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Mudhoney bassist and nurse: ‘COVID has touched everything,’ even music

Oct 23, 2021, 3:29 PM
Mudhoney...
Mudhoney. [Photo courtesy of Teresa Sedó (botellitadecielo)/Flickr Creative Commons)]
(botellitadecielo)

COVID-19 and the ongoing pandemic seems to have influenced every part of our lives, including music. That’s especially true for one local star who is also a supervising nurse at Harborview: Guy Maddison, the bassist for Mudhoney.

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Maddison told KIRO Radio that he started at Harborview Medical Center close to the time he started with grunge band Mudhoney, so has been juggling the two for 20 years. When it got more intense at Harborview due to COVID, Maddison started a podcast called “Emergency Room: The Covid Diaries.”

But when did he know that this was going to be a particularly stressful time in his nursing career?

“It sort of started out slowly,” he said. “We’d had some scares in the past with infectious diseases and potential outbreaks and pandemics with MERS and SARS, and then also there was the scare of Ebola, you might remember. This seemed the same … when the news first started to break.”

“It wasn’t until March, the end of March, when I got reassigned to a position that was actually helping coordinate the testing and the placement of patients and staff in the hospital that my work as a nurse really changed a lot,” he added.

Thankfully, at Harborview and within UW Medicine, Maddison says the number of COVID positive patients is trending down.

“It’s still a lot higher than than we expected with this final wave of the pandemic,” he noted.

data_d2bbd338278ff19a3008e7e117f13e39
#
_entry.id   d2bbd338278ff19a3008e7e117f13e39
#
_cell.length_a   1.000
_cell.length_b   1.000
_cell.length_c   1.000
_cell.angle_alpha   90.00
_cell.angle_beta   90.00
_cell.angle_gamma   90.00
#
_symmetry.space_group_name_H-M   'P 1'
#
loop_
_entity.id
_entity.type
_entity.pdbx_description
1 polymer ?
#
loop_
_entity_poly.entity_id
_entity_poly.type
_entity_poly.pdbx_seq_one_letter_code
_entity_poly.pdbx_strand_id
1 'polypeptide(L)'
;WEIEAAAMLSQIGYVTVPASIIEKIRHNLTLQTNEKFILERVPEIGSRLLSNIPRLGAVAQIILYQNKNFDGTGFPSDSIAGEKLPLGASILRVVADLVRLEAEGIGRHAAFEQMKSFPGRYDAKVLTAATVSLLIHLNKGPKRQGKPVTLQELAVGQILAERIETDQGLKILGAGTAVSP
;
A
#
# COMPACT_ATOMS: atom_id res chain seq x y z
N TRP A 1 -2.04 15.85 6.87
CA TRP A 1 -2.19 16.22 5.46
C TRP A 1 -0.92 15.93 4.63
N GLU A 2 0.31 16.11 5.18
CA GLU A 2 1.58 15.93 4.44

Seattle and Washington are also thankfully not in the same situation as neighbors: Idaho and Alaska.

“They’ve instituted what they call crisis care management strategies,” Maddison explained, speaking about the neighboring states. “That means that they are completely overwhelmed. They have more cases than they can treat without enough resources, without enough staff, without enough ventilators.”

“We’re not in that situation at Harborview or at UW Medicine,” he added. “We have the staff and the ventilators to deal with the amount of patients we have. It’s still a tremendous drain on the hospital, but we are not so seriously affected as, say, Idaho, who has to move its patients out of state — a lot of them to here, in Seattle, for treatment.”

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After a long day at Harborview, Maddison says he’s thankful for his music and his friends in Mudhoney.

“We obviously haven’t been doing any shows for quite a long time. All our 2020 engagements were canceled and pushed to 2021. And once again they were cancelled,” he said. “But we still get together, and we’re working on a new album, so we do get to practice once a week.”

“And, yes, as you might be able to see on the Skype call,” he told Dave Ross, “I’m sitting in my studio with my instruments here around me and it’s a great stress reliever for sure.”

As far as whether or not the COVID pandemic will impact Mudhoney’s music, he thinks it’s inevitable.

“I think COVID has touched everything in life, including it’s touched music,” Maddison said. “You know, we talk about it a lot. It was an interesting process to go through waiting for us all to get our vaccines. Obviously, I was vaccinated very early as a health care worker, and then obviously we talk about it a lot, how it’s affected us and what our upcoming tour in May 2022 will look like.”

“There’s still a great deal of unknown with COVID,” he continued. “So yeah, there’s no way to separate the two. It’s had a big impact, and I think that maybe some of the songs on the next record will have some topics related to COVID in them.”

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Mudhoney bassist and nurse: ‘COVID has touched everything,’ even music